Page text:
If you just use your standard squid proxy then it would need to download it all again from the source because all those packages would have been flushed from the cache by that point.
"- To each his own. I find the apt tools to be superior to yum, especially in terms of upgrading packages, cleaning up after an uninstall, and keeping the system free from debris."
Don't forget the many deb package proxying options you have in debian which don't seem to have any equivalents in rpm land*. That alone is a deal breaker for me.
Your choices appear to be:
A) Download the same packages where N = number of servers you manage.
B) Download every package in the Redhat repositories and maintain your own mirror, even though you will never actually use 99% of the packages available there.
* If there is a reliable solution available then by all means educate me, I have a bunch of rpm based VM's that I would love to be able to point at a local proxy instead of the internet.
Sorry, I know that I said I was off, but I just had this thought, that is if I were to summarise my position in a few words it would be this:
We (as in tech geeks) need to accept that the majority of products sold in the future will not be aimed at us (ie the mythical tablet with the upgradable SSD that started this whole thing off). You are correct, there will still be some products that cater to people like us but the vast majority of "computer" products just won't. They will cater to people who could not tell an SSD from an LCD and have no intention of learning to, and nothing we can do will change that fact.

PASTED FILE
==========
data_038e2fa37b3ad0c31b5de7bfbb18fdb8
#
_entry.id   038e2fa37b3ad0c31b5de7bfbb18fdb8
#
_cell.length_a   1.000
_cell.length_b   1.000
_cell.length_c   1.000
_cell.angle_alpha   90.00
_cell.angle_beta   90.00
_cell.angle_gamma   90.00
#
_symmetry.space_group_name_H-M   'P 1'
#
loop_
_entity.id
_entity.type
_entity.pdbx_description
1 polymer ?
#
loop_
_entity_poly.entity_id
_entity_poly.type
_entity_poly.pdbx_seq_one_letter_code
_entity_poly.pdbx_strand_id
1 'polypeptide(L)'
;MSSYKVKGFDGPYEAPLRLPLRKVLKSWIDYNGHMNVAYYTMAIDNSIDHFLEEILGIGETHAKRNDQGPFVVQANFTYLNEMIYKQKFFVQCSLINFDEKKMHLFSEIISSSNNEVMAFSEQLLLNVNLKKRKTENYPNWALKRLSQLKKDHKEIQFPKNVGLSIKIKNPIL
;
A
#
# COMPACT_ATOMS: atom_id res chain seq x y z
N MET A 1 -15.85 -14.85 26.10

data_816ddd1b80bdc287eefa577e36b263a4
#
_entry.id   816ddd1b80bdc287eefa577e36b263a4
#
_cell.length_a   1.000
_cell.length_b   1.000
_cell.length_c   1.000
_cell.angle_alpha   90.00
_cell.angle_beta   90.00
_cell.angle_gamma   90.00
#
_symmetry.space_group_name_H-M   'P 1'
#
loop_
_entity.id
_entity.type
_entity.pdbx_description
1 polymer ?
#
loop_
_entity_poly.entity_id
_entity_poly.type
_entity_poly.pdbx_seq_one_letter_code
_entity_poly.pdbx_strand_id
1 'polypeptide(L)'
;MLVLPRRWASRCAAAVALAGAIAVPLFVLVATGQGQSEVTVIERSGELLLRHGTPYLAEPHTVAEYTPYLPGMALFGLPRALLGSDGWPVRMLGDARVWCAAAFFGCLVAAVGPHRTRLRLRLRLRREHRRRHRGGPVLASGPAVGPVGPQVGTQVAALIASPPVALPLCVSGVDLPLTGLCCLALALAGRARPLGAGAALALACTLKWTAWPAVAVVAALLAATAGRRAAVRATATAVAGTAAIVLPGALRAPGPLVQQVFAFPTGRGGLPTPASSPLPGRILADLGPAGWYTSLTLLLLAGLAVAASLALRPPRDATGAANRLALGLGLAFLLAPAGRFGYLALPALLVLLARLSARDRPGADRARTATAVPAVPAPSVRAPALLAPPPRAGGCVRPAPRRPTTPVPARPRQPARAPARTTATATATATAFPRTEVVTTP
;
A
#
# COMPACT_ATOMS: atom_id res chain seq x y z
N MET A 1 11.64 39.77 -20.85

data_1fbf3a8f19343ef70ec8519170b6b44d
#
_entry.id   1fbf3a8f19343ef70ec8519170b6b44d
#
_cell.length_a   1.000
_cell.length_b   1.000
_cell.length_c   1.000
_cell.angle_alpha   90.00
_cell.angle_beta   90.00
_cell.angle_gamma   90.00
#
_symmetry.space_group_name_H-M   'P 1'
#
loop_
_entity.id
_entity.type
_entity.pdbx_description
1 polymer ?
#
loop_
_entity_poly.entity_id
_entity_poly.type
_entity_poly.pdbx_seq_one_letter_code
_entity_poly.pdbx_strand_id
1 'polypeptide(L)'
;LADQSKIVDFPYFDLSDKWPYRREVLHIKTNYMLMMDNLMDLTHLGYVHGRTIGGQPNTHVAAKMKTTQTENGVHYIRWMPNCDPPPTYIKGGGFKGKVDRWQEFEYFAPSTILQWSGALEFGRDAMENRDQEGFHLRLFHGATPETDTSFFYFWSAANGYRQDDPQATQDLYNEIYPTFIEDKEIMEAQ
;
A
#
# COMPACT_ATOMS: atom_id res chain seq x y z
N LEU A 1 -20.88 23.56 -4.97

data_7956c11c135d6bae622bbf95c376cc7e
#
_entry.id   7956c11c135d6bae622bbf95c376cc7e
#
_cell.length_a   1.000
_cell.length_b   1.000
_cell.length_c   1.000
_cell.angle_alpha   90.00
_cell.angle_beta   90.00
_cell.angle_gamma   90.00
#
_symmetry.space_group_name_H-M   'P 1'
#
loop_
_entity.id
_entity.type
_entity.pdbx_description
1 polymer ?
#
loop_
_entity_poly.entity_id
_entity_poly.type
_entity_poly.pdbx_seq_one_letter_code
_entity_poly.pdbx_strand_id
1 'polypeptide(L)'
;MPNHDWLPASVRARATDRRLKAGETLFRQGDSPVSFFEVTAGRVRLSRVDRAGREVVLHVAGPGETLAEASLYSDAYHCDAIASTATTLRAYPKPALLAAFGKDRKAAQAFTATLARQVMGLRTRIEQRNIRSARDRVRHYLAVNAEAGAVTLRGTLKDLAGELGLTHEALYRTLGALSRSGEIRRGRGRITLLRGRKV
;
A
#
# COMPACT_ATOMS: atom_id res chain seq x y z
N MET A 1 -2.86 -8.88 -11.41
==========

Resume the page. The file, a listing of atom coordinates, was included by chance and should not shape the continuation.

OK, time zone differences demand that I give this up, although I have enjoyed it. Thanks!
I will leave you with two comments though:
Firstly, I agree that, let's call them "non-consumption oriented" computers will always exist. It's just that they will become increasingly expensive and aimed at professionals. Servers and workstations as opposed to sub $400 stuff you can buy at your local electronics store. There is one exception to this of course, and that is obviously what I previously alluded to, the Raspberry Pi (and its copycats and successors) which has no pretensions of becoming a mainstream product.